Church Life, Emerging, Isaiah

Send Me

Then I heard the voice of the Lord saying, "Whom shall I send, and who will go for us?" And I said, "Here am I; send me!" (Isaiah 6:8, NRSV)

It's a passage I first paid attention to when the choir at Woodfords Church prepared an anthem based on the text for the installation of our new Senior Pastor, Bill Gregory, in the long ago year of 1991. Isaiah is in the Temple and encounters the Almighty, surrounded by seraphs, so enormous that the hem of God's robe fills the Temple.

God tells Isaiah to go out and give an important word to the people, but Isaiah resists: "How can I speak for you, God? My lips are unclean! I'm not a good enough person!!"

"Woe-oe-oe is me," we sang, "for I-I am undone."

God, of course, has an answer for Isaiah, a ritual act of cleansing the lips with a live coal. God has ways of convincing us.

The text confronted me again a few months later when I visited Andover Newton, considering the possibility of enrolling in the M.Div. program. 

"Woe-oe-oe is me," I thought, "for I-I am a Mom!" 

How in the world would I be able to do all the things seminary and ministry required at the same time I cared for my family? I wanted to do both things well. 

I tell this story now because I believe it is the story for the church I'm serving, looking ahead and considering contrasting ministries to people who already comprise the church and to people who have not yet walked through the doors. It sounds exciting; we feel moved by the possibilities! But there may also be awe at the task lying ahead of us, worry about whether the message will really communicate to the existing congregation or to the community-to-come.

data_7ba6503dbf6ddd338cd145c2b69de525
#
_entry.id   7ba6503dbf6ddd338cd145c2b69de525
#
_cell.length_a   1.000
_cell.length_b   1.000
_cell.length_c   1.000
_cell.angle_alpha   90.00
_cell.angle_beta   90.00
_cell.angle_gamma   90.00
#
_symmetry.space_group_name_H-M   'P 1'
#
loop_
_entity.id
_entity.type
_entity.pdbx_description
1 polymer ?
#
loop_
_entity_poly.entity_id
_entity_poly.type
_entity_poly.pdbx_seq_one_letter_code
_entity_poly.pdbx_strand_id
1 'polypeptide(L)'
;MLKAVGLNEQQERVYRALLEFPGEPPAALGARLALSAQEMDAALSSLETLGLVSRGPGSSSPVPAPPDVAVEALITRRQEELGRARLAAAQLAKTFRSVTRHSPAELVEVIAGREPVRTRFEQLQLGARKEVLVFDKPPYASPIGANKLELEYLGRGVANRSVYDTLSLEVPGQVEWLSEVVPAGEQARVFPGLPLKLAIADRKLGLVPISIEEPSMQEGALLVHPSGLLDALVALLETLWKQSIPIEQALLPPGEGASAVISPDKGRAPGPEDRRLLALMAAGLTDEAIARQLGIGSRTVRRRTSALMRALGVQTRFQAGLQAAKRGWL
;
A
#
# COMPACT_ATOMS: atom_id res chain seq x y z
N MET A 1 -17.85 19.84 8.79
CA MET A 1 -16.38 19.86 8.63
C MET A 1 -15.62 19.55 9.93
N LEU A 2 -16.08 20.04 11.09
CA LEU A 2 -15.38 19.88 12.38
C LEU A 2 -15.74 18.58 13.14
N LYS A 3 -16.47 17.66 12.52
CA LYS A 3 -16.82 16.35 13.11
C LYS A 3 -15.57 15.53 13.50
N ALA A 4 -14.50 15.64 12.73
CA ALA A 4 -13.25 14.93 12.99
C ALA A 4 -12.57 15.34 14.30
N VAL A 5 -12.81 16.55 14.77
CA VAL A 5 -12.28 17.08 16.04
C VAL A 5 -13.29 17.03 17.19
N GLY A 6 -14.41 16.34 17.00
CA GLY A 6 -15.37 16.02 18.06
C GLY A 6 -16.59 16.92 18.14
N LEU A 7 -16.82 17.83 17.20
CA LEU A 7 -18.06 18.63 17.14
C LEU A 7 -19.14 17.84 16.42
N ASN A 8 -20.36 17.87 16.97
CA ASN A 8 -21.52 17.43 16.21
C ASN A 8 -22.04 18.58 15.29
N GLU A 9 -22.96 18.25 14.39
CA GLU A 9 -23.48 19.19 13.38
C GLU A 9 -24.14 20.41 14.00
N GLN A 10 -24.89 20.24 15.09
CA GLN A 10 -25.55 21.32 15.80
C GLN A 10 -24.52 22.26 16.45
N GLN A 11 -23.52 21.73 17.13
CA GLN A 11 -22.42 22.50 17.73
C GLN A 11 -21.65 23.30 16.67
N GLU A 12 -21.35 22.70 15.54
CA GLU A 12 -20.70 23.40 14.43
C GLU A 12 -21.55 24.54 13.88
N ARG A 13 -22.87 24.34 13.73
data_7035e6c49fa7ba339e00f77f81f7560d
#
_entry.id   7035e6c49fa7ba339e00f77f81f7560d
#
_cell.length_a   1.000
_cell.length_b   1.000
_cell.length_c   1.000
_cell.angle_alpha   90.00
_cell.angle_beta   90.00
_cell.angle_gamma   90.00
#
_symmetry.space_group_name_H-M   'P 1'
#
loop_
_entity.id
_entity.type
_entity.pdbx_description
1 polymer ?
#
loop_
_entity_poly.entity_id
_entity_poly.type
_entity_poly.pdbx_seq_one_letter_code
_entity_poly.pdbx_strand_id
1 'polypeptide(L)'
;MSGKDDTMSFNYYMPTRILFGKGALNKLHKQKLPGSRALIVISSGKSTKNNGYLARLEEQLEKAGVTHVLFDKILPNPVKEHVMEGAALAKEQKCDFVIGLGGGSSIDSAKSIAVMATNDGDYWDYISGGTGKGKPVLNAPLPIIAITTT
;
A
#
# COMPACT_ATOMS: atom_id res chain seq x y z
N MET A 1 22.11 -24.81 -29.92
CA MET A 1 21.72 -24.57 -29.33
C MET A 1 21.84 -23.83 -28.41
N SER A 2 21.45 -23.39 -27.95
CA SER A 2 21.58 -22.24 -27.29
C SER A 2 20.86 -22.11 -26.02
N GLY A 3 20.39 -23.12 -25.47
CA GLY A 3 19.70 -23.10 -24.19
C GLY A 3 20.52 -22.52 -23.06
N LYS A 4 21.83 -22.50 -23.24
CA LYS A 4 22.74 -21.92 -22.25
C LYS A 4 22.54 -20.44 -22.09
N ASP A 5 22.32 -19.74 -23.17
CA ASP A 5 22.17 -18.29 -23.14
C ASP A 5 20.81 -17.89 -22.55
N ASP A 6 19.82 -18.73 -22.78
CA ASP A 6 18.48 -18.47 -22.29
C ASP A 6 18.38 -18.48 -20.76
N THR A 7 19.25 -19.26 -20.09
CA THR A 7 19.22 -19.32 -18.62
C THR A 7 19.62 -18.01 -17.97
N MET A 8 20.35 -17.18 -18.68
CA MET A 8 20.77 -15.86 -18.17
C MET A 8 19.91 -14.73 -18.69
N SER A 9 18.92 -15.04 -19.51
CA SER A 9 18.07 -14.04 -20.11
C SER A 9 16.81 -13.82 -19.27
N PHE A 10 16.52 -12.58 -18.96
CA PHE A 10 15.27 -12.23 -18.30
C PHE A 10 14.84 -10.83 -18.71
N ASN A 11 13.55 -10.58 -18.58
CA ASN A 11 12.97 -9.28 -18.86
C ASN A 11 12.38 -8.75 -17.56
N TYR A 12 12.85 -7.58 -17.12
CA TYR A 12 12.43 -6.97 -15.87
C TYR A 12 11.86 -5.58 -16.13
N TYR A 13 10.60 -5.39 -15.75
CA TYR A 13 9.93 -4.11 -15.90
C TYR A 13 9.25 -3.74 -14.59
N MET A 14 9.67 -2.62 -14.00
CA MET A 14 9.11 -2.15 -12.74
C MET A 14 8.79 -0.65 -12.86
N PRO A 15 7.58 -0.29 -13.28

Isaiah faced a challenge; he had to deliver some bad news to the people, warnings of hard times to come as a result of not paying attention to God. The words passed down to us are difficult; we don't want to think of a God who dulls the minds of the people, and stops their ears, in order to show them real devastation and disconnection. 

Well, I don't want to think of that God.

But the good news for us is, well, the Good News! The good news is that these ancient stories containing images that still speak to us, and rightly so, are not the whole story. The whole story tells of a God who walked among us, as one of us. The whole story tells us that with God, all things are possible. The good news is that no matter what the details are of the new story we are called to tell, we are not telling it alone. 

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